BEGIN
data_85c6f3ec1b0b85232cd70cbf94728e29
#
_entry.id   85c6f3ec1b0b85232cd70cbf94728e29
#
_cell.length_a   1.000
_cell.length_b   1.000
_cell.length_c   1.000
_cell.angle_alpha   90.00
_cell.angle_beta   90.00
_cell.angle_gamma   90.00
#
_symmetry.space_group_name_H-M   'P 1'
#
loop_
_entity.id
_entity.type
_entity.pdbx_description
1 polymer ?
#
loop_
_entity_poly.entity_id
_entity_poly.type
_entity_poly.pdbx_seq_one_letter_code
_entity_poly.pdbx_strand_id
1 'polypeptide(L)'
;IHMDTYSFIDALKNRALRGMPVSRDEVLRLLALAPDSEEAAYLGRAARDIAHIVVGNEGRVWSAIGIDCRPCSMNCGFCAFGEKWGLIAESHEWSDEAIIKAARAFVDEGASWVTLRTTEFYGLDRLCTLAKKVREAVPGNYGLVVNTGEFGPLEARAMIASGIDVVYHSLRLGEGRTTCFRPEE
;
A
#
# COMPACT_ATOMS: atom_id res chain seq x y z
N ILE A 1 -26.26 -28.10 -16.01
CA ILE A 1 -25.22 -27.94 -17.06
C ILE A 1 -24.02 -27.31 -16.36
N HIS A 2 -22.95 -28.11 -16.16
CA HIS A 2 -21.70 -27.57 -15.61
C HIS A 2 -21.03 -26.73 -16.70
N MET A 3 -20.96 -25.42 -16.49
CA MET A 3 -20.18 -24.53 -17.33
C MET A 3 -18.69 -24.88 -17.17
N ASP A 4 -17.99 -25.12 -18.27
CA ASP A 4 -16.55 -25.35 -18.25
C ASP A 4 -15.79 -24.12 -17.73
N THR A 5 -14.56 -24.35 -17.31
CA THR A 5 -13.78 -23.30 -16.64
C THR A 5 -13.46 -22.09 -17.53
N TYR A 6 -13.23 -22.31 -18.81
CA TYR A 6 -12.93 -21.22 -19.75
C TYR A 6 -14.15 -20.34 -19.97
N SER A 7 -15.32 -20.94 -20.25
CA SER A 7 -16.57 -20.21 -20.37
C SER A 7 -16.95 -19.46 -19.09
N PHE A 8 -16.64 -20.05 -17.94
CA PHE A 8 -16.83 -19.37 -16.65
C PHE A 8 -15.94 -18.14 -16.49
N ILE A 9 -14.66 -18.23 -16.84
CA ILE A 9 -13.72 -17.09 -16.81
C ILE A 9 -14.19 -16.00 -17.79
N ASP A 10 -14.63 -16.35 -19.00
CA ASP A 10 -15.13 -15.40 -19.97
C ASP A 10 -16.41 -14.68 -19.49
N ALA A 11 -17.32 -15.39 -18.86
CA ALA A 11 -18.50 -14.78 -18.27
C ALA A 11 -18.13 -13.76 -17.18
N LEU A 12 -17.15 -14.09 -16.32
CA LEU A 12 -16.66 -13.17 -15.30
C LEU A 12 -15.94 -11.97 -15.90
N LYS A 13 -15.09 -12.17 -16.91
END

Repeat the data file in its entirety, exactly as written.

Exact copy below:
data_85c6f3ec1b0b85232cd70cbf94728e29
#
_entry.id   85c6f3ec1b0b85232cd70cbf94728e29
#
_cell.length_a   1.000
_cell.length_b   1.000
_cell.length_c   1.000
_cell.angle_alpha   90.00
_cell.angle_beta   90.00
_cell.angle_gamma   90.00
#
_symmetry.space_group_name_H-M   'P 1'
#
loop_
_entity.id
_entity.type
_entity.pdbx_description
1 polymer ?
#
loop_
_entity_poly.entity_id
_entity_poly.type
_entity_poly.pdbx_seq_one_letter_code
_entity_poly.pdbx_strand_id
1 'polypeptide(L)'
;IHMDTYSFIDALKNRALRGMPVSRDEVLRLLALAPDSEEAAYLGRAARDIAHIVVGNEGRVWSAIGIDCRPCSMNCGFCAFGEKWGLIAESHEWSDEAIIKAARAFVDEGASWVTLRTTEFYGLDRLCTLAKKVREAVPGNYGLVVNTGEFGPLEARAMIASGIDVVYHSLRLGEGRTTCFRPEE
;
A
#
# COMPACT_ATOMS: atom_id res chain seq x y z
N ILE A 1 -26.26 -28.10 -16.01
CA ILE A 1 -25.22 -27.94 -17.06
C ILE A 1 -24.02 -27.31 -16.36
N HIS A 2 -22.95 -28.11 -16.16
CA HIS A 2 -21.70 -27.57 -15.61
C HIS A 2 -21.03 -26.73 -16.70
N MET A 3 -20.96 -25.42 -16.49
CA MET A 3 -20.18 -24.53 -17.33
C MET A 3 -18.69 -24.88 -17.17
N ASP A 4 -17.99 -25.12 -18.27
CA ASP A 4 -16.55 -25.35 -18.25
C ASP A 4 -15.79 -24.12 -17.73
N THR A 5 -14.56 -24.35 -17.31
CA THR A 5 -13.78 -23.30 -16.64
C THR A 5 -13.46 -22.09 -17.53
N TYR A 6 -13.23 -22.31 -18.81
CA TYR A 6 -12.93 -21.22 -19.75
C TYR A 6 -14.15 -20.34 -19.97
N SER A 7 -15.32 -20.94 -20.25
CA SER A 7 -16.57 -20.21 -20.37
C SER A 7 -16.95 -19.46 -19.09
N PHE A 8 -16.64 -20.05 -17.94
CA PHE A 8 -16.83 -19.37 -16.65
C PHE A 8 -15.94 -18.14 -16.49
N ILE A 9 -14.66 -18.23 -16.84
CA ILE A 9 -13.72 -17.09 -16.81
C ILE A 9 -14.19 -16.00 -17.79
N ASP A 10 -14.63 -16.35 -19.00
CA ASP A 10 -15.13 -15.40 -19.97
C ASP A 10 -16.41 -14.68 -19.49
N ALA A 11 -17.32 -15.39 -18.86
CA ALA A 11 -18.50 -14.78 -18.27
C ALA A 11 -18.13 -13.76 -17.18
N LEU A 12 -17.15 -14.09 -16.32
CA LEU A 12 -16.66 -13.17 -15.30
C LEU A 12 -15.94 -11.97 -15.90
N LYS A 13 -15.09 -12.17 -16.91